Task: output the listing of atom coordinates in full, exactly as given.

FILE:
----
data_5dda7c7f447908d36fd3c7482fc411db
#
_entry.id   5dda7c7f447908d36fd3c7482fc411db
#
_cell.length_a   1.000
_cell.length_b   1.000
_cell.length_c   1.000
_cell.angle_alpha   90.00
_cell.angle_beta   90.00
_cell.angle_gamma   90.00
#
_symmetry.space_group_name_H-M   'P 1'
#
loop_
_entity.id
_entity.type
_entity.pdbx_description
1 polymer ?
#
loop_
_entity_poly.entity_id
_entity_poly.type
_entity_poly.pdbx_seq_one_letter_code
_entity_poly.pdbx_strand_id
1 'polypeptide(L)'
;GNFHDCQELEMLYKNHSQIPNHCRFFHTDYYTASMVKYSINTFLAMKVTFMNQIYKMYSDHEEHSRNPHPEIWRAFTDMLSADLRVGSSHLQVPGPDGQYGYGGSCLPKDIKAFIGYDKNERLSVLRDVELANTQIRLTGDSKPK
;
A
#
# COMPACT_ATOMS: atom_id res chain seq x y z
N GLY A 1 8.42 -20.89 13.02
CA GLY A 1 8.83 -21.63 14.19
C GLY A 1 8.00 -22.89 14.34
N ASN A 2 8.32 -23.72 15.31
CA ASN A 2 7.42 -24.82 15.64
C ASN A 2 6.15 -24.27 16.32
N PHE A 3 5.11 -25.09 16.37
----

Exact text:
data_5dda7c7f447908d36fd3c7482fc411db
#
_entry.id   5dda7c7f447908d36fd3c7482fc411db
#
_cell.length_a   1.000
_cell.length_b   1.000
_cell.length_c   1.000
_cell.angle_alpha   90.00
_cell.angle_beta   90.00
_cell.angle_gamma   90.00
#
_symmetry.space_group_name_H-M   'P 1'
#
loop_
_entity.id
_entity.type
_entity.pdbx_description
1 polymer ?
#
loop_
_entity_poly.entity_id
_entity_poly.type
_entity_poly.pdbx_seq_one_letter_code
_entity_poly.pdbx_strand_id
1 'polypeptide(L)'
;GNFHDCQELEMLYKNHSQIPNHCRFFHTDYYTASMVKYSINTFLAMKVTFMNQIYKMYSDHEEHSRNPHPEIWRAFTDMLSADLRVGSSHLQVPGPDGQYGYGGSCLPKDIKAFIGYDKNERLSVLRDVELANTQIRLTGDSKPK
;
A
#
# COMPACT_ATOMS: atom_id res chain seq x y z
N GLY A 1 8.42 -20.89 13.02
CA GLY A 1 8.83 -21.63 14.19
C GLY A 1 8.00 -22.89 14.34
N ASN A 2 8.32 -23.72 15.31
CA ASN A 2 7.42 -24.82 15.64
C ASN A 2 6.15 -24.27 16.32
N PHE A 3 5.11 -25.09 16.37